It should come as no surprise to anyone that there are a number of excellent books about the role tea has played in China. After all, China is generally accepted as the birthplace of tea drinking and culture and is still one of the top producers of tea worldwide, not to mention the point of origin for a number of truly outstanding premium teas.

One of first books about tea and China is likely also one of the first books ever written about tea. It comes to us courtesy of an ancient Chinese scholar named Lu Yu. His pioneering book – The Classic of Tea – is not readily available these days but if you’re lucky you might run across a secondhand copy for not too exorbitant a price.

In his more contemporary book, The Chinese Art of Tea, Asian scholar John Blofeld looks at, well, the Chinese art of tea, in a work that blends practical information about tea with songs, poems and stories about tea and tea culture. Blofeld’s book is also not in print right now, but used copies should be much more accessible than Lu Yu’s book.

It’s likely that one book will never encapsulate all the tea in China, but Kit Chow and Ione Kramer’s aptly named All The Tea In China does a decent job of tackling this vast topic. It includes a guide to 50 different varieties of Chinese tea and more. Also worth a glance, The Way of Tea: The Sublime Art of Oriental Tea Drinking, by Km Chuen Lam and Kai Sin Lam, who take a look at many of the basics of tea drinking from an Asian perspective.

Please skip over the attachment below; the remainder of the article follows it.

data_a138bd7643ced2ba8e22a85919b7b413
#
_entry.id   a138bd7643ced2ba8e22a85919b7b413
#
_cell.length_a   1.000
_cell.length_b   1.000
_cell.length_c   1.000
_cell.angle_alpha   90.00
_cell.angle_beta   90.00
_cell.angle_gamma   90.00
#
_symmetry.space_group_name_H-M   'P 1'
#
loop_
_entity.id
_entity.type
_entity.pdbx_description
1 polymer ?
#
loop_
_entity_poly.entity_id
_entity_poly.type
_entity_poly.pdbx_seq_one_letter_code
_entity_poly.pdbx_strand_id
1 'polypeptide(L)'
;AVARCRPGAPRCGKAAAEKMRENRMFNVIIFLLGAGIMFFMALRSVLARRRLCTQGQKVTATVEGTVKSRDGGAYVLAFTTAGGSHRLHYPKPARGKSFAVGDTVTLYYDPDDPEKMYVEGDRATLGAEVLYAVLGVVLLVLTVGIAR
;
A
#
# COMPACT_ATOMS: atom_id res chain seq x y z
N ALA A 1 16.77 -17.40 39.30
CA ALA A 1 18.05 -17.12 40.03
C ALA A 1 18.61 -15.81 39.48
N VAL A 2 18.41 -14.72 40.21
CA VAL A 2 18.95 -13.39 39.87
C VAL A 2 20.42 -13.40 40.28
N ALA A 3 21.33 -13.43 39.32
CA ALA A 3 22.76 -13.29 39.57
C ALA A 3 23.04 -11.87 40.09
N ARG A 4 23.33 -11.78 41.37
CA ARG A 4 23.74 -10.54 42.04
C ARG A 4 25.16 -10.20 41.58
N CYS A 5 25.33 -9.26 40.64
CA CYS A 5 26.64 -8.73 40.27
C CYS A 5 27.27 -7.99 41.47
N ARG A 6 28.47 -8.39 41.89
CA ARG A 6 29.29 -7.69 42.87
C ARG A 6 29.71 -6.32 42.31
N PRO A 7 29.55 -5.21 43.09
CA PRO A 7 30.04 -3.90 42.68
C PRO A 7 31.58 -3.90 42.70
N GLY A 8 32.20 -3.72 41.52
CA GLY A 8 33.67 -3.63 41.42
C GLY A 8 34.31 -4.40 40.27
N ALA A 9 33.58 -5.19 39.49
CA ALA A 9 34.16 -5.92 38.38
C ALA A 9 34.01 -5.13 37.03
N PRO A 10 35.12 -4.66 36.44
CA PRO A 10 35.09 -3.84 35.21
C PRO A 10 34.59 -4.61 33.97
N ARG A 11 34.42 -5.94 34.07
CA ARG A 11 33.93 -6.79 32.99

As the publisher notes, Great Teas of China, by Roy Fong, is “an authoritative guide to the extraordinary tea world of China, written by the leading master tea merchant in the United States, Roy Fong. From hand-picked white teas from Fu Ding and expertly crafted oolong from Taiwan, to patiently aged puerh from Yunnan and everything in between, Fong offers his insights on choosing, brewing and enjoying over a dozen of his favorite Chinese teas.”

How did tea make its way beyond the borders of China, a country which once pretty much had a monopoly on it? The answers are revealed in Sarah Rose’s For All the Tea in China, which hit bookstores in the United States earlier this year. Last up, The True History of Tea. Though not specifically about tea and China, the book contains a great deal of information about China’s important role as the birthplace of tea drinking and culture.

Make sure to check out William’s blog, Tea Guy Speaks! It’s a great place to learn about all the latest happenings in the world of tea!

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